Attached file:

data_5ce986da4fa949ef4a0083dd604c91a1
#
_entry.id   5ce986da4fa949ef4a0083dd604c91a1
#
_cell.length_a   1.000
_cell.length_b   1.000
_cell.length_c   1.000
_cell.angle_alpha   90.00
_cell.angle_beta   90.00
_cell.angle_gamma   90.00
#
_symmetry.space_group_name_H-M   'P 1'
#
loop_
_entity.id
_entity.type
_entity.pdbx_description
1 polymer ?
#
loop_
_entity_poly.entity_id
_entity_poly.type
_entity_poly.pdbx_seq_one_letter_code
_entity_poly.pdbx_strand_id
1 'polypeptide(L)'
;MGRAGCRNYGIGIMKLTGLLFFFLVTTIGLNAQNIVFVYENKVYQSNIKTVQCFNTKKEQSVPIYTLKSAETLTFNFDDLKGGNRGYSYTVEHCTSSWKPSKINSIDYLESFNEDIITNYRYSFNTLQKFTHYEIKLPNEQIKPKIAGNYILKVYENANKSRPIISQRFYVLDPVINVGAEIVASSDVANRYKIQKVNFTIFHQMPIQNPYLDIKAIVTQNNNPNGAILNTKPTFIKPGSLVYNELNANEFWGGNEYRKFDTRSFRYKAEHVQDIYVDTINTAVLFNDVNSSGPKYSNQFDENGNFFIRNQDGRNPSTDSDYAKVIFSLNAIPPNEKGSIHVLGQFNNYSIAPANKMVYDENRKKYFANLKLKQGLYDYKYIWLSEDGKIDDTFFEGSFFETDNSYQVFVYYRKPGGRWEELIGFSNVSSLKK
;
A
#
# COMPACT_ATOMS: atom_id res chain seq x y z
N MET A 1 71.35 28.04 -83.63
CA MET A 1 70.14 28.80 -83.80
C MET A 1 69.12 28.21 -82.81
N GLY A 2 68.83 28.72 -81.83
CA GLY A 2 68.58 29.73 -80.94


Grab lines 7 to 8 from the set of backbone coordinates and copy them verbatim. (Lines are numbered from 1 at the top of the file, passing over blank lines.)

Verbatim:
_cell.length_c   1.000
_cell.angle_alpha   90.00